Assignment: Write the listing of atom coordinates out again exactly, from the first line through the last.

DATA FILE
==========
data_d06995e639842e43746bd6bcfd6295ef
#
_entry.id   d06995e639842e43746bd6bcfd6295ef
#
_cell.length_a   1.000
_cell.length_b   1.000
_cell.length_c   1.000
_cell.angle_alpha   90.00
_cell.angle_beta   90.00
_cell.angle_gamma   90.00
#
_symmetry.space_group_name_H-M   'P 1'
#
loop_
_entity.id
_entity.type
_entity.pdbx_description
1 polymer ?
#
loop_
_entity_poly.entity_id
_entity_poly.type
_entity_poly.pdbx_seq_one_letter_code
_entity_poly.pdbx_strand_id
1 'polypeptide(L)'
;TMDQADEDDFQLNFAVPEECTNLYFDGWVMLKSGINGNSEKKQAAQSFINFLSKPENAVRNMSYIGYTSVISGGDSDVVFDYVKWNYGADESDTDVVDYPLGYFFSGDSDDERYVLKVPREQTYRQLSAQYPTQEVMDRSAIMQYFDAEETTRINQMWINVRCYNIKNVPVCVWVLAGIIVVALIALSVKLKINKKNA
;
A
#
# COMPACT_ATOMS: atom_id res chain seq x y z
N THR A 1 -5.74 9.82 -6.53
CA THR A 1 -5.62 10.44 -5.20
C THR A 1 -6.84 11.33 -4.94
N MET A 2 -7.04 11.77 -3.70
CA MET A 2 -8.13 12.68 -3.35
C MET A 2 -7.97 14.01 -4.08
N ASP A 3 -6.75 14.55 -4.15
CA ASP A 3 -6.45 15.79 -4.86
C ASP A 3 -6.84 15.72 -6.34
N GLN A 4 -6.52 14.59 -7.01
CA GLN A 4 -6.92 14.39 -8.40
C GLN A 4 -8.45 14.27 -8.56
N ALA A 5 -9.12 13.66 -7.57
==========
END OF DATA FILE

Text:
data_d06995e639842e43746bd6bcfd6295ef
#
_entry.id   d06995e639842e43746bd6bcfd6295ef
#
_cell.length_a   1.000
_cell.length_b   1.000
_cell.length_c   1.000
_cell.angle_alpha   90.00
_cell.angle_beta   90.00
_cell.angle_gamma   90.00
#
_symmetry.space_group_name_H-M   'P 1'
#
loop_
_entity.id
_entity.type
_entity.pdbx_description
1 polymer ?
#
loop_
_entity_poly.entity_id
_entity_poly.type
_entity_poly.pdbx_seq_one_letter_code
_entity_poly.pdbx_strand_id
1 'polypeptide(L)'
;TMDQADEDDFQLNFAVPEECTNLYFDGWVMLKSGINGNSEKKQAAQSFINFLSKPENAVRNMSYIGYTSVISGGDSDVVFDYVKWNYGADESDTDVVDYPLGYFFSGDSDDERYVLKVPREQTYRQLSAQYPTQEVMDRSAIMQYFDAEETTRINQMWINVRCYNIKNVPVCVWVLAGIIVVALIALSVKLKINKKNA
;
A
#
# COMPACT_ATOMS: atom_id res chain seq x y z
N THR A 1 -5.74 9.82 -6.53
CA THR A 1 -5.62 10.44 -5.20
C THR A 1 -6.84 11.33 -4.94
N MET A 2 -7.04 11.77 -3.70
CA MET A 2 -8.13 12.68 -3.35
C MET A 2 -7.97 14.01 -4.08
N ASP A 3 -6.75 14.55 -4.15
CA ASP A 3 -6.45 15.79 -4.86
C ASP A 3 -6.84 15.72 -6.34
N GLN A 4 -6.52 14.59 -7.01
CA GLN A 4 -6.92 14.39 -8.40
C GLN A 4 -8.45 14.27 -8.56
N ALA A 5 -9.12 13.66 -7.57